“Here it is, we have exposed the process, everything is wonderful,” cries out the deluded musician.  Yet, music can work together with painting, leading somehow back to painting.  Has music effaced the image, making it superfluous?  No, since music has not accounted for evil, the ugly.  Painting must then be more daring than music, as the painter must face evil directly, including both beauty and the ugly, both good and evil.  You cannot journey directly from music back to painting; you have to incorporate the darkness that music has, with mathematical necessity, left out.
You cannot return to painting beginning from music; conversely you cannot resolve music into painting.  If painting tries to incorporate the beautiful musical process alone—to account for it “well” or purely—it fails.  Painting must incorporate a primordial process that includes good and evil, the Fall as a whole.  The movement or mystery of the Fall is what painting is trying to incorporate or erase via incorporation.
So daunting are the tasks, the mandates of painting and music that we require rigorous guidance to discover them.  Now, as Dante’s Virgil stands to remind us, the guidance painters and musicians alike need is philosophy as restorer of both painting and music; philosophy as activity of restoration.  As the 正言zheng-yan of ancient China: rectification, correction, restoration, being at once governing of speech.[5]
The speech attributing roles to painting and music begs for correction, as does our life as a whole.  Classical philosophy stands as restoration of the good life, the orderly life where the various aspects of life are integrated, restored to their proper function.  Thereby philosophy frees us from perplexity, from chaos, from a confusion of functions, of activities.  Thanks to philosophy’s “visible speech,” music no longer will try to do what does not belong to it as a function, just as paining will do what it is supposed to do and nothing other than that.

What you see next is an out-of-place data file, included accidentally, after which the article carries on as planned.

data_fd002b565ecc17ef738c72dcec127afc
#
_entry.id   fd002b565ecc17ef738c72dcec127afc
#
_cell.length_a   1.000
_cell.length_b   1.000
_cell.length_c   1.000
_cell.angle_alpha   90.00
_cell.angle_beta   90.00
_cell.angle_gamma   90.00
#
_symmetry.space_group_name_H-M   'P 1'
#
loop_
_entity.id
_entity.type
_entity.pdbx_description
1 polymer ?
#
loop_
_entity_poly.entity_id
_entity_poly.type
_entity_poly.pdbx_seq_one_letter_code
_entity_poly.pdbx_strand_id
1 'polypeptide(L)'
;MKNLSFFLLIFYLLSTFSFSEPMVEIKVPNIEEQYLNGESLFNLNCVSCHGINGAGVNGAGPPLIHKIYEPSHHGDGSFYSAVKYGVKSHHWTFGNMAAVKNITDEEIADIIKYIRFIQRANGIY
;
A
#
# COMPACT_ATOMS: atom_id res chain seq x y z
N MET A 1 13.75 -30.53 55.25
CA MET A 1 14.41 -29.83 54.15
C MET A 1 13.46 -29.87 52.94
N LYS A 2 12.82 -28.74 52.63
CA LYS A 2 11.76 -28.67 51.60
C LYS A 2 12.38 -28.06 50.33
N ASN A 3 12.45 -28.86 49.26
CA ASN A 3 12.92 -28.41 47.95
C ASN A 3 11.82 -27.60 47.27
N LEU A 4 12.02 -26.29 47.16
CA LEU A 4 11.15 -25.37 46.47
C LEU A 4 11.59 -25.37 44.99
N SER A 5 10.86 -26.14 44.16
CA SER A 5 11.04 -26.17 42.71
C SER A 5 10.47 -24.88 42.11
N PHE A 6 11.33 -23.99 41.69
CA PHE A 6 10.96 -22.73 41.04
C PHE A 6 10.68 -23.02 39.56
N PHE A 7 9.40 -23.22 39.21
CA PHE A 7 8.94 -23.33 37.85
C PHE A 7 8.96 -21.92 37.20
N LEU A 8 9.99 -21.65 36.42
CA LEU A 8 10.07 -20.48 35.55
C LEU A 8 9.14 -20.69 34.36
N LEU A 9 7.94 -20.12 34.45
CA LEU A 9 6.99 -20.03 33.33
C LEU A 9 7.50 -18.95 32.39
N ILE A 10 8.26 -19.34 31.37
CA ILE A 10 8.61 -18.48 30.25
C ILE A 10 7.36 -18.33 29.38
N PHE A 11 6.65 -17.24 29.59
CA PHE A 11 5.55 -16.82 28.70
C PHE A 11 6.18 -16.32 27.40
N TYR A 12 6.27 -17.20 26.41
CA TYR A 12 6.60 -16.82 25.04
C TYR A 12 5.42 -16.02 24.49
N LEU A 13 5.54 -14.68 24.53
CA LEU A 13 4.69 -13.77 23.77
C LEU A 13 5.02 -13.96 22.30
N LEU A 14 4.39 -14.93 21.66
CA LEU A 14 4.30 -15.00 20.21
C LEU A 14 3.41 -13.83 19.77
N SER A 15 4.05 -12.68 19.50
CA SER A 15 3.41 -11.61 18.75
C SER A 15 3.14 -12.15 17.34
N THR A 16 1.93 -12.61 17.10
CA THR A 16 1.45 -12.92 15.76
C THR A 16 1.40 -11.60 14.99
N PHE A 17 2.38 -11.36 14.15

[1] Here we find the master-key to the revolution advocated by the likes of Galileo Galileo and Baruch Spinoza.
[2] This is the reason for Leonardo da Vinci’s upholding of painting as constitutionally superior to music.
[3] Inferno, Canto 1.10-12.
[4] Painting does not resolve within itself, but invites music, helping us see in a poetic, musical way, beyond our physical or vulgar (mode of) vision, which is confused between 1. the poetic/musical way of painting, and 2. the evil way characteristic of mechanical grasping.
[5] Confucius, Analects, 12.17.